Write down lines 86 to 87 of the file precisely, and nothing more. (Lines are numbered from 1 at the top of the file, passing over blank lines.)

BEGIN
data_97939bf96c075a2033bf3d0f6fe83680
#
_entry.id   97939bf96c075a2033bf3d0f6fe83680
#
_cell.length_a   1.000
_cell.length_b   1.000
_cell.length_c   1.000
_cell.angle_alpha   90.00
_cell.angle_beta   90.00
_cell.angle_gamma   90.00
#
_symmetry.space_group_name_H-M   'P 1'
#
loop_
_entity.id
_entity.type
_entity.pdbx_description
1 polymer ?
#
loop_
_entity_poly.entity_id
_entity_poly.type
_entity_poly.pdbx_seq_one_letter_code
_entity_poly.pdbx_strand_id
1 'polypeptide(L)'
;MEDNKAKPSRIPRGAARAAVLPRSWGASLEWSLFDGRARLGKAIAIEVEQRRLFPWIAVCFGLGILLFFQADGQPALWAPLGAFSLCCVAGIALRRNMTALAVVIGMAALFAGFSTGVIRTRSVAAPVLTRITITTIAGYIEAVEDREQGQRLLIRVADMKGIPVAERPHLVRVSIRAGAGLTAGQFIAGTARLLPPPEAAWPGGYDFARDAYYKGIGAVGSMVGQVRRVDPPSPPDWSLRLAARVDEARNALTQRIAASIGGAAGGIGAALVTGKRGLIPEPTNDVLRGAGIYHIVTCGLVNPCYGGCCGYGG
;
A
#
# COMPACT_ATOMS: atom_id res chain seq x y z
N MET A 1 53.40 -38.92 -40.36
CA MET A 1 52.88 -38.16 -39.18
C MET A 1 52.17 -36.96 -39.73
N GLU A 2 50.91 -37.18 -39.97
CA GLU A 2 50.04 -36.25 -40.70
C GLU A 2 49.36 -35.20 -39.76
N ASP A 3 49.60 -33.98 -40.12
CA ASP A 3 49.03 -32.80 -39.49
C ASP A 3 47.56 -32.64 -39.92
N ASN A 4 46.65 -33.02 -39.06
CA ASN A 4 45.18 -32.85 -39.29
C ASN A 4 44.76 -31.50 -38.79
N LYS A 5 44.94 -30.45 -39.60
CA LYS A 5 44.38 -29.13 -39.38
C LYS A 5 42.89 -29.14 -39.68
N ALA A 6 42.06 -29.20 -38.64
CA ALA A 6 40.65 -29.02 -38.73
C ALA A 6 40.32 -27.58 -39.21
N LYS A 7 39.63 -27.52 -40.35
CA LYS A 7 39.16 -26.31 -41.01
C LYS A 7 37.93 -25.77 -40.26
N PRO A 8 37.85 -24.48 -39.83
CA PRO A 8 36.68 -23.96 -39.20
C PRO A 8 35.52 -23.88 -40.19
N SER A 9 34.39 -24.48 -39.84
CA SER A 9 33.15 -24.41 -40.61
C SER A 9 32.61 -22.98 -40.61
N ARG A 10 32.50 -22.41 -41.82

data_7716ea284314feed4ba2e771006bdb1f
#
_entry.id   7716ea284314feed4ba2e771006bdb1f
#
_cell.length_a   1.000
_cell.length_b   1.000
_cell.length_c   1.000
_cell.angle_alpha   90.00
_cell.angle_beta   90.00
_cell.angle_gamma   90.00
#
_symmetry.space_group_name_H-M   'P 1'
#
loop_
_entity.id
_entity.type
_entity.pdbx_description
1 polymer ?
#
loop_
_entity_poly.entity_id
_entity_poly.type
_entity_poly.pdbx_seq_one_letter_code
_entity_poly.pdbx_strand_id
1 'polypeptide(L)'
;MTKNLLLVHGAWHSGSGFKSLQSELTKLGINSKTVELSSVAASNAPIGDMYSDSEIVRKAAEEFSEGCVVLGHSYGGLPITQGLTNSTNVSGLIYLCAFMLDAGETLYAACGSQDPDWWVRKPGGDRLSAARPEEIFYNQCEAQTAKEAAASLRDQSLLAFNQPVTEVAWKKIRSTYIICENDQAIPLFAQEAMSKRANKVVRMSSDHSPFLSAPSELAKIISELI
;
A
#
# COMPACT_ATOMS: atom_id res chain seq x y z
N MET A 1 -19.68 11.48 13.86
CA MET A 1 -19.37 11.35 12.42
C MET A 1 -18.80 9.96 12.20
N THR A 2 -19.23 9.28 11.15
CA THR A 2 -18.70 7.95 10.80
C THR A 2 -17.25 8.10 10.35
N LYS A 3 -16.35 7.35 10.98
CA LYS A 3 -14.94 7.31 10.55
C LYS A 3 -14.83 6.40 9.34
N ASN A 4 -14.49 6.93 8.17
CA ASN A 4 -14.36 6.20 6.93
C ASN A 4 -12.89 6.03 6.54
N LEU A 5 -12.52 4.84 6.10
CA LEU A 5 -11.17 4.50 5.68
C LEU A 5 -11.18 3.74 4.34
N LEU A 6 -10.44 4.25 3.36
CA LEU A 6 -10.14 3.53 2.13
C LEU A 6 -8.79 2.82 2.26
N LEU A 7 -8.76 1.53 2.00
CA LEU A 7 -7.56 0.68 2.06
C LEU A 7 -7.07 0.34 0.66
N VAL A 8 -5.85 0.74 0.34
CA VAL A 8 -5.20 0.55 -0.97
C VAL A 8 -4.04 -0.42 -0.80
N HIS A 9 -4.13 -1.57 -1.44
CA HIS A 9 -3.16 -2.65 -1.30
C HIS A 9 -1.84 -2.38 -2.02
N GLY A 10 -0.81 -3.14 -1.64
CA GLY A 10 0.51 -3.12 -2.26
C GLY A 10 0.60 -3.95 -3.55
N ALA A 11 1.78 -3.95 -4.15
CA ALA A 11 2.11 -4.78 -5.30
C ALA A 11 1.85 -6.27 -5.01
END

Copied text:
A
#